In 1997, while still in prison, Harrell wrote to the Innocence Project in New York requesting DNA testing. The Innocence Project, which has a backlog of more than 10,000 such requests, agreed to take on his case in 2013. An investigation of the case showed that the crime lab analyst’s testimony was erroneous. It was not the case that 98 percent of the male population could be eliminated as the source of the sample. In fact, none of the male population could be excluded, the evidence showed.

Dr. Joseph Warren, an expert in forensic biology, examined the laboratory reports and the trial transcript and concluded that the prosecution’s crime lab analyst had made “egregious misstatements of conventional serology and statistics” which were “contrary to scientific principles generally accepted at the time (and today).”

In November 2013, the Innocence Project sought the physical evidence in the case from the Monmouth County Prosecutor’s Office. Officials said the evidence no longer existed. However, in the fall of 2014, the Prosecutor’s Office said it had located slides made from the rape kit.

However, the prosecution opposed testing the evidence on the basis that state law only allowed testing if defendants were in custody. Attorney Vanessa Potkin, Director of Post-Conviction Litigation for the Innocence Project, argued that spending 20 years on a sex offender registry restricted his life made it fundamentally unfair to deny him evidence that could prove his innocence, and that long-established common law also provided an avenue for the court to order testing. Moreover, Potkin noted that the National District Attorney’s Association had adopted a policy that DNA testing should be performed in any case at any stage, even after all appeals had been exhausted, if the testing could determine innocence.

In February 2015, two weeks before a judge was to rule on the motion for testing, the Prosecutor’s Office agreed to allow the testing to be performed.

While the testing was being performed, the Innocence Project’s policy reform team worked to change the law in New Jersey. In November 2015, the state expanded the law to allow for DNA testing for defendants after their prison terms are over.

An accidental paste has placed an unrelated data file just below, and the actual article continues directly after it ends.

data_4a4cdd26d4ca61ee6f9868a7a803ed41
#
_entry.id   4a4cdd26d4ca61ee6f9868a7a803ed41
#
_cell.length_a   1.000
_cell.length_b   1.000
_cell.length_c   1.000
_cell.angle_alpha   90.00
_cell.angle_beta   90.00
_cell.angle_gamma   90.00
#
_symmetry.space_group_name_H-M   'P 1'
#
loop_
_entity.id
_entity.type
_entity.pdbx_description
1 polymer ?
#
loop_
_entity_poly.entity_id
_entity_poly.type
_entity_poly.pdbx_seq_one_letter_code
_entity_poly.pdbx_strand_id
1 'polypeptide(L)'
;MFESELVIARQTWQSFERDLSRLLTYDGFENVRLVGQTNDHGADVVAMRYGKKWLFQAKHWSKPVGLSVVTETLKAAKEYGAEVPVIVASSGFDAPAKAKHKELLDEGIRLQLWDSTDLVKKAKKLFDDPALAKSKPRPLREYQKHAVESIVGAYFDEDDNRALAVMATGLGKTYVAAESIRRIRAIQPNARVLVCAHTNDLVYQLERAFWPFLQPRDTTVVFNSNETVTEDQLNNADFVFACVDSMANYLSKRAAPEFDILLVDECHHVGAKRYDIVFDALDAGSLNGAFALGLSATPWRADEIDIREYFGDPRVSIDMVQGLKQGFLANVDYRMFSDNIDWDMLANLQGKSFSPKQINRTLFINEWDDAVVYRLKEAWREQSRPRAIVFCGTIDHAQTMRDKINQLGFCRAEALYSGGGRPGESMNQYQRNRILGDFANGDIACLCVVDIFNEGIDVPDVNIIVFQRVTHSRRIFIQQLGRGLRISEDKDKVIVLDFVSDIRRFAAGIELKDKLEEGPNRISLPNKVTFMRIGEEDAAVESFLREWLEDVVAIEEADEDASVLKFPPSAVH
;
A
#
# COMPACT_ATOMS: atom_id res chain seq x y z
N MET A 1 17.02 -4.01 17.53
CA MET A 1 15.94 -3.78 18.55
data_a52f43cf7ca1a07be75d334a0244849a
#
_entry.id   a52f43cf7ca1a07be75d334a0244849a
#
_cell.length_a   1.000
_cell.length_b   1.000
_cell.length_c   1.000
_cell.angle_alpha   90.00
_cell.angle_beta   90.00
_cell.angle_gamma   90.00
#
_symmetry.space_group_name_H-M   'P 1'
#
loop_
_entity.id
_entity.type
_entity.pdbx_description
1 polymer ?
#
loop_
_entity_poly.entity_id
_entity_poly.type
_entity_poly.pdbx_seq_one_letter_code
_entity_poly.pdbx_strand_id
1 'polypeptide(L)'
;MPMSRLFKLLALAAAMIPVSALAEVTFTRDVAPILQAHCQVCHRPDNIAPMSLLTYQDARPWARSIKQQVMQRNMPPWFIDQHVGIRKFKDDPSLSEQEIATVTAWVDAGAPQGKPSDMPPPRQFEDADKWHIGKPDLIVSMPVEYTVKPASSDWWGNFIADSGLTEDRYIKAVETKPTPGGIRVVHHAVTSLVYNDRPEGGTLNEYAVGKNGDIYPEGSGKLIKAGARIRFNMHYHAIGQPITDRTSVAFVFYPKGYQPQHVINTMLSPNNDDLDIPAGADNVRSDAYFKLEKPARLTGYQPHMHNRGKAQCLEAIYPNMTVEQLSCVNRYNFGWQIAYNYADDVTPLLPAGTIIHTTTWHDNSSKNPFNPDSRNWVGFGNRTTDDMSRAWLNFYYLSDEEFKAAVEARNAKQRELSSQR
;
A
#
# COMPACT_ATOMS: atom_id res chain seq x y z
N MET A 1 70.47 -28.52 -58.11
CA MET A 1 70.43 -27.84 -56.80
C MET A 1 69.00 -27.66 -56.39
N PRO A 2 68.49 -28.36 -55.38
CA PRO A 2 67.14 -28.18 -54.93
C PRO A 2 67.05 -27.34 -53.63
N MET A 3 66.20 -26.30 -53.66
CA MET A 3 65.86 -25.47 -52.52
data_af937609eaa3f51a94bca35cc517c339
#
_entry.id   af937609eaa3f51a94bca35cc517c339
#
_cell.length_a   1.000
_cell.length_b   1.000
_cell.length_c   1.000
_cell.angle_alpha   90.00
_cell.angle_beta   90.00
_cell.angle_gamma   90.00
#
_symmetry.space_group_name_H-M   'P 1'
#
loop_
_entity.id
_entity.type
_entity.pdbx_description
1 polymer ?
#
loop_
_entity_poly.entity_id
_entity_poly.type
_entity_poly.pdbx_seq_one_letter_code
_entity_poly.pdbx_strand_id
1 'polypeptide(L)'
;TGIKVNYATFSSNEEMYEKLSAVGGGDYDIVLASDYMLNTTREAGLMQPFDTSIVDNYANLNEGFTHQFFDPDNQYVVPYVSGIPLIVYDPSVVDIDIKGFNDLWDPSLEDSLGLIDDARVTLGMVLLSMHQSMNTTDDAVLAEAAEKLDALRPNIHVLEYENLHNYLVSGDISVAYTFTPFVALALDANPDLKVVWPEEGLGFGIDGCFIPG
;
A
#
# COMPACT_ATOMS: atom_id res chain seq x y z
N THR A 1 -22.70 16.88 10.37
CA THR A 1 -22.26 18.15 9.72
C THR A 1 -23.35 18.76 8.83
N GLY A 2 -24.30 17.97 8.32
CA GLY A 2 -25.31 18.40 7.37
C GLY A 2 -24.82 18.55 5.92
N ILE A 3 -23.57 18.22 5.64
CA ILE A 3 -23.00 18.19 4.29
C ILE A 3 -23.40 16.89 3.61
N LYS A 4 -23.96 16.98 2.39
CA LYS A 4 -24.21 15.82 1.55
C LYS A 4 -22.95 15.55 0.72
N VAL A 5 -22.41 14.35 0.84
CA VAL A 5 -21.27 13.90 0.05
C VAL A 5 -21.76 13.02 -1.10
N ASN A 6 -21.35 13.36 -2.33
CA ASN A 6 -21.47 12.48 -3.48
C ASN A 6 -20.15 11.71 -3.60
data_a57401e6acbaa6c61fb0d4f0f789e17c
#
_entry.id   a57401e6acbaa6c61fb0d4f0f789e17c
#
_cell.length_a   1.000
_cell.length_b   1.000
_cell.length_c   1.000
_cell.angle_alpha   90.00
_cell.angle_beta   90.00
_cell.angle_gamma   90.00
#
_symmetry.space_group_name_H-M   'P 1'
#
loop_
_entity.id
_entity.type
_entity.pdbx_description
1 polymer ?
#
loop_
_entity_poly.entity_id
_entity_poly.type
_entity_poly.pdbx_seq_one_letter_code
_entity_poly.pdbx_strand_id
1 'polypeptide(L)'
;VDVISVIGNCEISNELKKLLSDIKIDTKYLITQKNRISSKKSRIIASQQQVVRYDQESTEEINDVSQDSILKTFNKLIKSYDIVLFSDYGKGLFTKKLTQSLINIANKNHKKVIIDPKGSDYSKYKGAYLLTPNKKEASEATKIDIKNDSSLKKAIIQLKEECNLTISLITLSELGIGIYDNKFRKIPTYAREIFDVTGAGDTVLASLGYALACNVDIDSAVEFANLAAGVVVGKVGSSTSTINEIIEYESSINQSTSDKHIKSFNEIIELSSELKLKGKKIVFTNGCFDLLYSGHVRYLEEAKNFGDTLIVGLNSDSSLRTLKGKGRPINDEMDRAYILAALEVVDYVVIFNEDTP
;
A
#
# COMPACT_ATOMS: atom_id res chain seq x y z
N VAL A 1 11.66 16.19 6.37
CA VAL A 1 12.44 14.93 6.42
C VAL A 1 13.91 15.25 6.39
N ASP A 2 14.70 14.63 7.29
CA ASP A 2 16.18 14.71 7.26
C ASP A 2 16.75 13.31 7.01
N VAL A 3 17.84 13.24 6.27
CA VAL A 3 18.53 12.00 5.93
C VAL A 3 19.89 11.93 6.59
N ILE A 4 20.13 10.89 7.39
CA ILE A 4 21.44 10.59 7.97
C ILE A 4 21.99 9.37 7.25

In July 2016, the DNA test results excluded Harrell as the rapist and the prosecution said it would ask that Harrell’s conviction be vacated.

On August 3, 2016, the conviction was vacated and the case was dismissed. The prosecution also requested that his two convictions for failing to register be vacated. That motion was granted and those charges also were dismissed.

In July 2018, Harrell filed a federal civil rights lawsuit seeking compensation for his wrongful conviction. In August 2018, Harrell filed a claim for compensation with the state of New Jersey. In June 2020, the claim was settled for an undisclosed amount."

PUBLISHER'S NOTE: I am monitoring this case/issue. Keep your eye on the Charles Smith Blog for reports on developments. The Toronto Star, my previous employer for more than twenty incredible years, has put considerable effort into exposing the harm caused by Dr. Charles Smith and his protectors - and into pushing for reform of Ontario's forensic pediatric pathology system. The Star has a "topic"  section which focuses on recent stories related to Dr. Charles Smith. It can be found at: Information on "The Charles Smith Blog Award"- and its nomination process - can be found at: Please send any comments or information on other cases and issues of interest to the readers of this blog to:  Harold Levy: Publisher: The Charles Smith Blog;
FINAL WORD:  (Applicable to all of our wrongful conviction cases):  "Whenever there is a wrongful conviction, it exposes errors in our criminal legal system, and we hope that this case — and lessons from it — can prevent future injustices."
Lawyer Radha Natarajan:
Executive Director: New England Innocence Project;